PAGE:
U.S. To Tap Petroleum Reserves

People gather to watch an oil rig that broke apart in drydock during Hurricane Katrina and is stuck a bridge over the Mobile River Aug. 30, 2005, in Mobile, Ala.
Energy Secretary Samuel W. Bodman said Wednesday the Bush administration will release oil from petroleum reserves to help refiners affected by Hurricane Katrina. An announcement was expected later in the day.

The move is designed to give refineries in the Gulf Coast area a temporary supply of crude oil to take the place of interrupted shipments from tankers or offshore oil platforms affected by the storm.

The government's emergency petroleum stockpile — nearly 700 million barrels of oil stored in underground salt caverns along the Texas and Louisiana Gulf Coast — was established to cushion oil markets during energy disruptions.

The production and distribution of oil and gas remained severely disrupted by the shutdown of a key oil import terminal off the coast of Louisiana and by the Gulf region's widespread loss of electricity, which is needed to power pipelines and refineries.

"So far, we have received, to my knowledge, three requests from operating companies with respect to the strategic petroleum reserve" Bodman said on CBS News' The Early Show. "It is my expectation that we'll be seeing a positive response to that. This is a decision that I made yesterday."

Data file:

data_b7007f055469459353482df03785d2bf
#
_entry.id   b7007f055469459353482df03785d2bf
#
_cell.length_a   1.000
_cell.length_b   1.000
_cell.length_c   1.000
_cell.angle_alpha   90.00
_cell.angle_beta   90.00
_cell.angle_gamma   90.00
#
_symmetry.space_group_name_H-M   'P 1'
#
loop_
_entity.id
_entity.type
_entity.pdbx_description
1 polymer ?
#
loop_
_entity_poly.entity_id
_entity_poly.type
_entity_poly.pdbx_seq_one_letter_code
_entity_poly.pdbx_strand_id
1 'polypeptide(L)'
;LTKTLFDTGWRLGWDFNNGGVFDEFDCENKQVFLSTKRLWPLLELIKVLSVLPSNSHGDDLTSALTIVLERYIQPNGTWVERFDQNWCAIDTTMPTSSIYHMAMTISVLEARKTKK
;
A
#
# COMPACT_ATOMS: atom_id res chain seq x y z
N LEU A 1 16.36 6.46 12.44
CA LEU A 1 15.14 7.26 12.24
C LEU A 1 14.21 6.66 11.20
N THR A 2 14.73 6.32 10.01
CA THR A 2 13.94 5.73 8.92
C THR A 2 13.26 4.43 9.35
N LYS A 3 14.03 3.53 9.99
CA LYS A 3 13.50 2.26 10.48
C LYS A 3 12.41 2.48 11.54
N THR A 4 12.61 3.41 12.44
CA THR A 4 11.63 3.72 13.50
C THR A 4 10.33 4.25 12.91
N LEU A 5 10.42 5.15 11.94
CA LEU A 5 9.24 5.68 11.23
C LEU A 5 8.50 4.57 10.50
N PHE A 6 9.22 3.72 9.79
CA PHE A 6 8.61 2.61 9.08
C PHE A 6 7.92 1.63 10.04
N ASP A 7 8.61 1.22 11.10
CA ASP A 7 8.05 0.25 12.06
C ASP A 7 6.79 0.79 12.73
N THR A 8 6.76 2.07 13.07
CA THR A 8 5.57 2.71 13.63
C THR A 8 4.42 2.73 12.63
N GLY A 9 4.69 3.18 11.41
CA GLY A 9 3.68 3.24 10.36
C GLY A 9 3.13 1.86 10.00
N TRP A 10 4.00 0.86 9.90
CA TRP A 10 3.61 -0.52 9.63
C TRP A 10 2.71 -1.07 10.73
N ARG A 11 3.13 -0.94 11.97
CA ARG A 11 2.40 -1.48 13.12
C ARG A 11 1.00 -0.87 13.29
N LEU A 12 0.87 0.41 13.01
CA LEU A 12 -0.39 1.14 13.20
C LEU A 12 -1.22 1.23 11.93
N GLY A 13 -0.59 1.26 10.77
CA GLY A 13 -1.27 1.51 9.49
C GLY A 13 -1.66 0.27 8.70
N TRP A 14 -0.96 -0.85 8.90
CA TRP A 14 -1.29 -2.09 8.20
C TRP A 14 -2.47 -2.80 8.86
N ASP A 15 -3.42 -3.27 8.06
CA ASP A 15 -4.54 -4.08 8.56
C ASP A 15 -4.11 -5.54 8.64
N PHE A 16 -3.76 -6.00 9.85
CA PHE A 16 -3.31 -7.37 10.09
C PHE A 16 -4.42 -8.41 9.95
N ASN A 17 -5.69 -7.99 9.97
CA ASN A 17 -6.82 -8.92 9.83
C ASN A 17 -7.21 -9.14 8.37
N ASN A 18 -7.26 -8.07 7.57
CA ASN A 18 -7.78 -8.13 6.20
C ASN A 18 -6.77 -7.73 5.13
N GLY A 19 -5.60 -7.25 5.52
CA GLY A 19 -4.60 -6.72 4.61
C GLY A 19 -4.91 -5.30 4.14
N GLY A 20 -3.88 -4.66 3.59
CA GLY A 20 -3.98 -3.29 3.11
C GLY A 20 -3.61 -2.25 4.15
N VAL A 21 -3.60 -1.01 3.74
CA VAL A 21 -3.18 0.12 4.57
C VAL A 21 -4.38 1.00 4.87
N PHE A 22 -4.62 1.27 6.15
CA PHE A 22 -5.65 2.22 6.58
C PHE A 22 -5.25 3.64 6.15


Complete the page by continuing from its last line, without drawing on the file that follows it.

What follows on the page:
The potential damage to oil platforms, refineries and pipelines along the Gulf Coast drove energy prices to new highs Tuesday, with crude futures briefly topping $70 a barrel and wholesale gasoline costs surging to levels that could lead to $3 a gallon at the pump in some markets.

The buying frenzy reflected uncertainty and fear about the full extent of the damage Hurricane Katrina inflicted on key energy infrastructure.

Meanwhile, wholesale gasoline suppliers have begun limiting the amount of fuel they sell to retailers in certain markets in order to make sure they do not take delivery of more fuel than they actually need.

Tom Kloza, director of the Oil Price Information Service, said gas prices are going to soar.

"It's going to be a super-spike, there's no question about that, and I think this time it's not just going to be a problem of with how much you pay for gasoline but there's going to be some inconvenience in where you find the gasoline," Kloza told CBS radio affiliate WTOP.

He also said filling station lines, like those in 1979, could be seen again. October gasoline futures were almost 75 cents a gallon higher Wednesday than on Friday, before the storm hit.

A JP Morgan report released Tuesday says Katrina has already forced a production halt in about 630,000 barrels of crude a day from the Gulf of Mexico, some 12 percent of daily output. Analysts say that figure is likely to rise significantly in the coming days, once assessments are made.

Analysts are concerned that the slower production could constrain the supply of home heating fuels for winter and they note the hurricane season isn't over yet.